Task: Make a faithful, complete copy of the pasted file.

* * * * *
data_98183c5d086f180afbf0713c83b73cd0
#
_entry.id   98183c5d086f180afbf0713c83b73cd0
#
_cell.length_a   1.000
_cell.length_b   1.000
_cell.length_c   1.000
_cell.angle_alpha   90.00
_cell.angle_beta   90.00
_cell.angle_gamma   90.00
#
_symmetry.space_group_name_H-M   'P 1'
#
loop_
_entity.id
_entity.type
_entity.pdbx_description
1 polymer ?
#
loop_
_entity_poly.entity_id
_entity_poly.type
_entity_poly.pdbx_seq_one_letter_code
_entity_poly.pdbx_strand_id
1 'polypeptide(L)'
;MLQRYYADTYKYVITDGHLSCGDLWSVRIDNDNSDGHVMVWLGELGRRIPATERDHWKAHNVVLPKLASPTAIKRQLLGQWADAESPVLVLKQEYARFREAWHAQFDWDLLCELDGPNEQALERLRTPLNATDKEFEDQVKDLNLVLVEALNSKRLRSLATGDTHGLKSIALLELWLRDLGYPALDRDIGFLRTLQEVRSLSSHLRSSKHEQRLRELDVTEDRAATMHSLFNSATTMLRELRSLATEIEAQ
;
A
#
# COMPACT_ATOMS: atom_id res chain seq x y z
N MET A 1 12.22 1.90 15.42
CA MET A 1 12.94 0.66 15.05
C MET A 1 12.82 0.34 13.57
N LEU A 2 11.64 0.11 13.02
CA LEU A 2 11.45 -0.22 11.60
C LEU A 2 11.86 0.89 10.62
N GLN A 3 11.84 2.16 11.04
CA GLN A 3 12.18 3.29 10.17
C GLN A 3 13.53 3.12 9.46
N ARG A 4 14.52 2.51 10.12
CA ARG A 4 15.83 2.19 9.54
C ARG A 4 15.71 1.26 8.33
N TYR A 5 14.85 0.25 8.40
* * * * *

data_98183c5d086f180afbf0713c83b73cd0
#
_entry.id   98183c5d086f180afbf0713c83b73cd0
#
_cell.length_a   1.000
_cell.length_b   1.000
_cell.length_c   1.000
_cell.angle_alpha   90.00
_cell.angle_beta   90.00
_cell.angle_gamma   90.00
#
_symmetry.space_group_name_H-M   'P 1'
#
loop_
_entity.id
_entity.type
_entity.pdbx_description
1 polymer ?
#
loop_
_entity_poly.entity_id
_entity_poly.type
_entity_poly.pdbx_seq_one_letter_code
_entity_poly.pdbx_strand_id
1 'polypeptide(L)'
;MLQRYYADTYKYVITDGHLSCGDLWSVRIDNDNSDGHVMVWLGELGRRIPATERDHWKAHNVVLPKLASPTAIKRQLLGQWADAESPVLVLKQEYARFREAWHAQFDWDLLCELDGPNEQALERLRTPLNATDKEFEDQVKDLNLVLVEALNSKRLRSLATGDTHGLKSIALLELWLRDLGYPALDRDIGFLRTLQEVRSLSSHLRSSKHEQRLRELDVTEDRAATMHSLFNSATTMLRELRSLATEIEAQ
;
A
#
# COMPACT_ATOMS: atom_id res chain seq x y z
N MET A 1 12.22 1.90 15.42
CA MET A 1 12.94 0.66 15.05
C MET A 1 12.82 0.34 13.57
N LEU A 2 11.64 0.11 13.02
CA LEU A 2 11.45 -0.22 11.60
C LEU A 2 11.86 0.89 10.62
N GLN A 3 11.84 2.16 11.04
CA GLN A 3 12.18 3.29 10.17
C GLN A 3 13.53 3.12 9.46
N ARG A 4 14.52 2.51 10.12
CA ARG A 4 15.83 2.19 9.54
C ARG A 4 15.71 1.26 8.33
N TYR A 5 14.85 0.25 8.40